WATCH: Moose Charge After Frantic Biker on ‘Average Alaskan Bike Ride’

by Taylor Cunningham
No release required

A new video that’s making its round on the internet shows exactly what happens when someone makes a cow moose and calf feel threatened.

The video, which was originally posted on Reddit captures a bicyclist being chased by two moose down a paved Alaskan road. The biker holds the camera so we can see the pursuit from their perspective. That, of course, slows them down and allows the angry animals to get dangerously close.

Once the person realizes that the moose are gaining ground, they furiously begin peddling away to make their escape. The video doesn’t show how the story ends, but it made it to Reddit. So we’re assuming the bicyclist got home safely.

Many of the commenters seemed to understand the severity of the situation. Moose can grow to be 7 feet tall at the shoulders and weigh 1,000 pounds. And charging is their main method of protection.

During rutting—or mating—season, which takes place each fall, bull moose can act excessively aggressively thanks to their extra testosterone. They’re also equipped with sharp antlers that they can use to gore predators, other bulls, or bicyclists who are minding their own business.

In the spring and summer, cow moose show extra aggression because they often have new calves to protect, just like the cow in the video. So all year, people need to take precautions when they see the animals in the wild.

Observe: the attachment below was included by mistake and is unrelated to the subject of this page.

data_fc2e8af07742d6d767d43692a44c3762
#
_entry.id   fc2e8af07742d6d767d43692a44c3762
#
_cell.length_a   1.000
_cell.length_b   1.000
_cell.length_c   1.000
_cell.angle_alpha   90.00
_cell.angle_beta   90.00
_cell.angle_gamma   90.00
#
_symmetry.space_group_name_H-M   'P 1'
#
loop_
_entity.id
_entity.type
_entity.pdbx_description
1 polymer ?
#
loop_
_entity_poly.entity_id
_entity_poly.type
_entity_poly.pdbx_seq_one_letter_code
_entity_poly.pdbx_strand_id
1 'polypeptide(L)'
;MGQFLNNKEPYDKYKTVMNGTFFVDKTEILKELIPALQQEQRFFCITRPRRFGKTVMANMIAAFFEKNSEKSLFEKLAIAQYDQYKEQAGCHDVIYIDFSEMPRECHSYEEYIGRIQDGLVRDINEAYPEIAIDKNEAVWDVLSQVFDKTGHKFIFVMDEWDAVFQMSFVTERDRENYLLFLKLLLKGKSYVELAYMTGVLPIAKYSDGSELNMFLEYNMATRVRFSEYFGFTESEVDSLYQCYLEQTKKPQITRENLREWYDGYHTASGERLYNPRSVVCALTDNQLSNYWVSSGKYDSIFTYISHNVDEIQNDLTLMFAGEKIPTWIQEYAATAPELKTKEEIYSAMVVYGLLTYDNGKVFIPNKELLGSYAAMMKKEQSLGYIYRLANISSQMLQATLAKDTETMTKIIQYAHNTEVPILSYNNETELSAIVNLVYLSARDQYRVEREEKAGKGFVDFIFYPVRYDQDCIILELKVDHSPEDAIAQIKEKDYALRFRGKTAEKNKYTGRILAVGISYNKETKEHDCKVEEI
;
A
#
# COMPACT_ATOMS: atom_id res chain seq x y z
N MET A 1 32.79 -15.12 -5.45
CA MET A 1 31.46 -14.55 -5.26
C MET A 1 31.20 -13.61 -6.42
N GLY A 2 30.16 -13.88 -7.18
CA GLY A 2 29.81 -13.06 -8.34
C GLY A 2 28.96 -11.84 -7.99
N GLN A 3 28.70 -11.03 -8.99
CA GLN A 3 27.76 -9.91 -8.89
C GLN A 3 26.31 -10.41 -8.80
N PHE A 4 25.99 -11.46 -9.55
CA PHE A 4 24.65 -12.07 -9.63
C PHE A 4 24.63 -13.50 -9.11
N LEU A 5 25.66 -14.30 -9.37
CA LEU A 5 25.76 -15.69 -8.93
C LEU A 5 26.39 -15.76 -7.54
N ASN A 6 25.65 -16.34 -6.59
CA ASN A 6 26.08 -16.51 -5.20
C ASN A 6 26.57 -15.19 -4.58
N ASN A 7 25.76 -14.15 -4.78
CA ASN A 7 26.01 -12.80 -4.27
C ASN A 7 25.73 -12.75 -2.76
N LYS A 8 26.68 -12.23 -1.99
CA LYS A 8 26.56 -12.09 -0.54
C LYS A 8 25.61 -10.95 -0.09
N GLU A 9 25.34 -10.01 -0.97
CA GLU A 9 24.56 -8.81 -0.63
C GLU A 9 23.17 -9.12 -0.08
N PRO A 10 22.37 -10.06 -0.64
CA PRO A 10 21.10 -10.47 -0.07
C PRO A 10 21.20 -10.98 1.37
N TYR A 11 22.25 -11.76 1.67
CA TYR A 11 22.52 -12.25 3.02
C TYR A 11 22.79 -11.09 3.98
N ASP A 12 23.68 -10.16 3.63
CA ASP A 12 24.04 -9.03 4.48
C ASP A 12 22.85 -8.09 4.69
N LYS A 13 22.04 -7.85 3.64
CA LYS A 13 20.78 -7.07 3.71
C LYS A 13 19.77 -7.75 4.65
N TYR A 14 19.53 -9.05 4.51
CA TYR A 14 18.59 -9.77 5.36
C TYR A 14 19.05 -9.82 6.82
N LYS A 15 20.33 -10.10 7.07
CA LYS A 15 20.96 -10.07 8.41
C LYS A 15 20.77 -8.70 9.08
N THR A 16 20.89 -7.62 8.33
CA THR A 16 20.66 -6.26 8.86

“Many charges are ‘bluff’ charges, warning you to stay back and keep your distance,” The Alaska Department of Fish and Game says. “However, you need to take them seriously.”

Moose Encounters are Dangerous But Rare

A couple of people wrote that the biker never should’ve risked looking back and slowing down. While others seriously suggested that he should have jumped into the river.

“Those f**kers are fast and that rail looks pretty solid,” wrote another. “If [you’re] shifting and drop the chain, you’re done. Tough call. Either the best of last decision you make.”

The Department of Fish and Game, however, says that none of those options are best. Instead, if a moose starts charging, a person should stand people something solid, like a wall large boulder, or a tree. And if there are no solid objects around, the person should protect their vital parts and hope for the best.

“If it knocks you down, a moose may continue running or start stomping and kicking with all four feet,” the department shared. “Curl up in a ball, protect your head with your hands and hold still.”

Moose encounters are rare though. So while they strike fear in northerners’ minds, being chased by moose while taking a scenic bike ride is highly unlikely.

“My first time in Alaska I knew moose were going to be an issue,” added a Redditor. “But for real those dudes are brazen. Luckily they’re pretty easy to avoid. Best bet is to just look for moose signs and learn to kind of avoid them.”